Photo copyright Oliver Möst/Berlinale/EFM
European Film Market
"I'm really not a good networker, as you're about to find out," Jan Stahlberg tells me. I'm with Jan and his Chilean director Victor, who has turned the treatment for Pornstars into a nifty little booklet, complete with a trailer on DVD, ready for the meetings. Or meeting, anyway. And it's a bit sketchy – we're waiting for a Canadian documentary TV executive who vaguely agreed to meet Victor and Jan and "point them in the right direction".
"I sent out thousands of emails," says Victor, looking determined, and sporting a very business-like little rucksack. "Hardly got any replies. It's all codes here. Codes. You meet someone and talk, and maybe you'll work with them in five years or so."
"Really this is someone else's job. We're not producers," says Jan while we're waiting.
This is the European Film Market at the Martin-Gropius-Bau. The venerable Prussian art gallery has been ruthlessly occupied by movie business people, blue "Market Badges" swinging from their necks. Distributors and production companies have their shiny stalls set out around the galleries, but most people are sitting in the gallery's vast atrium, which has become a café festooned with banners that say things like, "You need to watch more Brazilian movies in 2013."
And there are lots of posters of future movies. There's no way of telling if they're finished films, or if they're just titles that someone has come up with a good poster for. The EFM is, I realize, a huge building full of wild guesses at what a 13-year-old boy will want to see in 2014. I feel like a 13-year-old – overstimulated and hyper-distracted. There's a trailer of an eardrum-shattering war film playing on a large monitor, then a sexy young woman in an 18th century costume wanders past. There's a poster of a film called Antboy, which features a seven-year-old dressed in what I suppose is meant to be an ant costume. He appears to be looking into a phone box filled with smoke. Phone boxes don't exist anymore, I think. There a film called Conception, whose tagline is: "It takes more than sex to make a baby." There are a lot of monster movie posters – Poseidon Rex, Mega Spider, War of the Worlds Goliath. The best one is Avalanche Sharks which seems to be about a giant prehistoric shark adapted to swim in mountain snow. Another species threatened by global warming. The "sexy-women-splashed-with-blood" trope features on a lot of posters. Meanwhile, the grown-up film titles are basically just flat-out non-sequiturs – The Cyclist, Ethnic Wedding, or my favourite, The Commander and the Stork.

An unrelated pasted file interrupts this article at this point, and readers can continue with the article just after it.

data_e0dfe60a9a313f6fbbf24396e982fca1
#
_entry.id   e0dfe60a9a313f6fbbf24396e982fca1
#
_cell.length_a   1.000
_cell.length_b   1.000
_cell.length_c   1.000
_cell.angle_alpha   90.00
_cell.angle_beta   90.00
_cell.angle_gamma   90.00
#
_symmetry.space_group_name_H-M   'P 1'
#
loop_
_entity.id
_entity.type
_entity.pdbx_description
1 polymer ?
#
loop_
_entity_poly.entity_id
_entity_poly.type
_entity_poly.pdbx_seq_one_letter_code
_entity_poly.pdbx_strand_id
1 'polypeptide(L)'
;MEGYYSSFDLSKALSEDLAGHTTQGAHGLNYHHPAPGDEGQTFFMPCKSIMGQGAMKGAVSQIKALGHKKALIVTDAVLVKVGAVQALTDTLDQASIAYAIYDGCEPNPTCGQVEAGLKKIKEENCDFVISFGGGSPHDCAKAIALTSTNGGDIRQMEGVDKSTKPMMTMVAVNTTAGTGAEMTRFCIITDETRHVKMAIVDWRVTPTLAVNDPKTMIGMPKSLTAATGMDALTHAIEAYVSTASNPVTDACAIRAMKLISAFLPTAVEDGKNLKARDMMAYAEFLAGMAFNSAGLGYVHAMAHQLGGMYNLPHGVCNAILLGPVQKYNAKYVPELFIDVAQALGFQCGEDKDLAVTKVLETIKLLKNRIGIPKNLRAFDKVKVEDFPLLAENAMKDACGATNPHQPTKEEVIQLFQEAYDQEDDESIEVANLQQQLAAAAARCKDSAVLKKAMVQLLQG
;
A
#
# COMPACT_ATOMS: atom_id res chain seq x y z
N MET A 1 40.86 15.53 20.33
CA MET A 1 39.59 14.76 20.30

The Canadian TV exec – who turns out to be Scandinavian called Lars – arrives, hungover. "Sorry, I didn't want to promise anything. It was a long night last night." Victor produces the Pornstars booklet. There is a long tense pause as the Canadian-Scandinavian laboriously changes his glasses and goes through it. Without a flicker of emotion, he takes in the hilarious media satire of sexual depravity on a Mediterranean island. Jan and Victor mention Ricky Gervais and Charlie Brooker.
Finally the exec speaks. "Canadians have a very weird attitude to sex, because they're so burdened by British culture," he says. "Have a look at this picture." He opens a brochure of Canadian films and points to a still from a comedy called My Awkward Sexual Adventure, featuring a naked man and woman who appear to have been interrupted while having sex. They're both grimacing towards the camera, looking comically surprised. There is blood running from the woman's nose.
"To me this picture looks totally staged and fake," says the executive. Everyone nods. We all agree that the photo is a perfect illustration of Canada's weird attitude to sex, and the way Canadian culture is too self-conscious about its British roots. "This is exactly what we won't do," says Jan.
"Why are you interested in Canada?" says Lars, checking his email on his smartphone.
Victor's answer is quick – he's ready for this one. "Because we heard they have money and an open-minded attitude for something like this." Lars replies to one of the emails.
There follow some negotiations about all the possible Canadian connections for Pornstars. "Well, we couldn't film there, because it's too cold," says Victor. "But we could have a Canadian actor." Jan agrees that there's no reason why there couldn't be a Canadian actor in Pornstars.
"What about a Canadian screenwriter?" asks Lars.
"Yes, why not?" says Jan. "The important thing is that they are a native English speaker."
Lars takes out his Macbook, and turns it round to show Victor the email address of a colleague based in Toronto. Victor scribbles it down. We say our thank-yous and leave.
"Canada? Pfff. It's really got nothing to do with Canada," says Jan. "But you never know."